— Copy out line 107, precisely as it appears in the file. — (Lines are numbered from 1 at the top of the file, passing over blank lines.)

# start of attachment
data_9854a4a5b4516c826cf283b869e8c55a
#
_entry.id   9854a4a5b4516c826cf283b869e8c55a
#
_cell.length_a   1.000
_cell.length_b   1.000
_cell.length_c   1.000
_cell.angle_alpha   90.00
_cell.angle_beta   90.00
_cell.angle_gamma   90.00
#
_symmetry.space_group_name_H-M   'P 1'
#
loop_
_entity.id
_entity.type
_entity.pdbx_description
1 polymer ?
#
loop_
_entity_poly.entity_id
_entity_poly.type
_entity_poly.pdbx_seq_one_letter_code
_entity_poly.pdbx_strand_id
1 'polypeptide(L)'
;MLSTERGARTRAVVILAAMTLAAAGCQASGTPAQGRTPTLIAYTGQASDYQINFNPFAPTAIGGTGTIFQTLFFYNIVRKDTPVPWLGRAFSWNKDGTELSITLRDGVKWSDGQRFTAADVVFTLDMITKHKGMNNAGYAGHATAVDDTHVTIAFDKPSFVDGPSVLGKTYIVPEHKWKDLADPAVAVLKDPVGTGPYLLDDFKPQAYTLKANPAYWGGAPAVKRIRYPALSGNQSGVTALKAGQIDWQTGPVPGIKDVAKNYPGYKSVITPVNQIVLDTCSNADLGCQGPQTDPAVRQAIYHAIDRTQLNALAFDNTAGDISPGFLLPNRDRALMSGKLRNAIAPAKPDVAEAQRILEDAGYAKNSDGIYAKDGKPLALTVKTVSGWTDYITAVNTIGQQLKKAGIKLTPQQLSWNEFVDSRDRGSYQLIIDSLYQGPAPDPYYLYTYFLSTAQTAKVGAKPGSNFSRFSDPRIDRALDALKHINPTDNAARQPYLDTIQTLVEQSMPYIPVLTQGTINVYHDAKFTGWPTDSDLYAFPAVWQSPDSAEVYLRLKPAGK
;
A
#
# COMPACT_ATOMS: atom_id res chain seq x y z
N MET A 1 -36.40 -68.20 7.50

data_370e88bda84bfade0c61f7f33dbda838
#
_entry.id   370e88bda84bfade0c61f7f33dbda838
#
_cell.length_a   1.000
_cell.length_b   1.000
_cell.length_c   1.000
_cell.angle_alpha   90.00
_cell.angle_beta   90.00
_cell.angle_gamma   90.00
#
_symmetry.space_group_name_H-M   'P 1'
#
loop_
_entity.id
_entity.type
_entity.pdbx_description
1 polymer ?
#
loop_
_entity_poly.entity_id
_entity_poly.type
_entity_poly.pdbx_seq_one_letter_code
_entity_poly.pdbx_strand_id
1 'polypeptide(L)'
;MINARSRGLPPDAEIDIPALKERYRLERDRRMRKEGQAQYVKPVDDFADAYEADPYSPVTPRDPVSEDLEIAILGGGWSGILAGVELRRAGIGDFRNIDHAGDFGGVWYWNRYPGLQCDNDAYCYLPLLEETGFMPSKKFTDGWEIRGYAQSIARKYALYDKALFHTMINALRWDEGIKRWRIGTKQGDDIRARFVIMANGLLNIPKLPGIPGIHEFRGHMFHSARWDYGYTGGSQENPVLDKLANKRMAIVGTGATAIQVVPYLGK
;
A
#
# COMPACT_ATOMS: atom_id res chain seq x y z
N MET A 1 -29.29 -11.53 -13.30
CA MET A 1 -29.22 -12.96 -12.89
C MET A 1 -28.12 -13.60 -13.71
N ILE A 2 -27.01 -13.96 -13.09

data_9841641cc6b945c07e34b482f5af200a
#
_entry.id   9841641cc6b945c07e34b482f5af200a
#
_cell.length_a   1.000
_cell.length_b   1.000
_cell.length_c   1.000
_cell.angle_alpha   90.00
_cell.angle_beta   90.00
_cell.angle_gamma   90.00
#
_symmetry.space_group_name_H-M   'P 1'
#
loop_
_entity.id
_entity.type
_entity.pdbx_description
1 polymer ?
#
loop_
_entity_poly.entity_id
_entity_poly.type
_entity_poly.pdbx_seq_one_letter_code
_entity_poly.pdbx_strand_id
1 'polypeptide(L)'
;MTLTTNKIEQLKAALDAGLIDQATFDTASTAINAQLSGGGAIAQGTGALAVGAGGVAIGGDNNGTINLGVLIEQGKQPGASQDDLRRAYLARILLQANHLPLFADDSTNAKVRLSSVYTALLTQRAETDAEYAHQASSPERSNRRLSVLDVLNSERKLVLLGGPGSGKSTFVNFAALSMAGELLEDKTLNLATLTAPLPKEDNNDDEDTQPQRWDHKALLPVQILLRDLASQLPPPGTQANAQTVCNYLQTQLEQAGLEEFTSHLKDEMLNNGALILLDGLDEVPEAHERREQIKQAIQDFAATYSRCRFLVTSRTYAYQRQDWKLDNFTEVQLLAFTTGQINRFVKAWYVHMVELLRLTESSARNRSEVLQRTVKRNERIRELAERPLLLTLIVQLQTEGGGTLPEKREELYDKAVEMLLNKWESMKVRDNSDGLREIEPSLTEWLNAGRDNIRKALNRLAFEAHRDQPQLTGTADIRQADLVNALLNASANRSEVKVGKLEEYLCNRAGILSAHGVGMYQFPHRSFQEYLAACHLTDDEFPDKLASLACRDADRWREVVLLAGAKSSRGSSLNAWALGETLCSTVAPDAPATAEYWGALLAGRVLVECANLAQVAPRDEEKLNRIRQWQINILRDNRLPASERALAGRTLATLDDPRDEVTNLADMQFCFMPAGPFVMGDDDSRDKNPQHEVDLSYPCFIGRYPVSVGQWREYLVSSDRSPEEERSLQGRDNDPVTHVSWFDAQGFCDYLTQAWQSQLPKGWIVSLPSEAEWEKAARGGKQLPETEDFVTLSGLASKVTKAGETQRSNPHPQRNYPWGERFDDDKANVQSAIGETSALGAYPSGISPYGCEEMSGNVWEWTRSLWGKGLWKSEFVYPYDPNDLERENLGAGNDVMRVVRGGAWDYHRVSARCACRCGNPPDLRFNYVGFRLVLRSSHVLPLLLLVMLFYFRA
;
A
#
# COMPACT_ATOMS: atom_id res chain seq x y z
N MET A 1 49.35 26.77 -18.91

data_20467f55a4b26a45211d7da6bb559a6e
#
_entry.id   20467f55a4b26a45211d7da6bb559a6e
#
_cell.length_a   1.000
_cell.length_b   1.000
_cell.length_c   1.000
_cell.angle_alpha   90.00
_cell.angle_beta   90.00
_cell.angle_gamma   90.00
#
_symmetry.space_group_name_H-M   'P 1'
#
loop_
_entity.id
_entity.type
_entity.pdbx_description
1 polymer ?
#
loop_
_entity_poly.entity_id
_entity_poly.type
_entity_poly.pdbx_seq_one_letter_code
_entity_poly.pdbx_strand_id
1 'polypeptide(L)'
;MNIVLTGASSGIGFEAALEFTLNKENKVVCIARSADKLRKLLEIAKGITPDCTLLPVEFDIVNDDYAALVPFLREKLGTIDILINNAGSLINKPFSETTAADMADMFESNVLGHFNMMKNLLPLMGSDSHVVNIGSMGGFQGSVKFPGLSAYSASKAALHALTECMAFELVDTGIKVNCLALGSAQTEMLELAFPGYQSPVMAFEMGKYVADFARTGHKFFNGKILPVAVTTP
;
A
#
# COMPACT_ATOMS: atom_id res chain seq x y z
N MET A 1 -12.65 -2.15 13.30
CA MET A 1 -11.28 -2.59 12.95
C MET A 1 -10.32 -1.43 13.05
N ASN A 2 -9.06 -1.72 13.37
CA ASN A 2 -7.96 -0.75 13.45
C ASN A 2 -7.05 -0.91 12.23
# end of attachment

#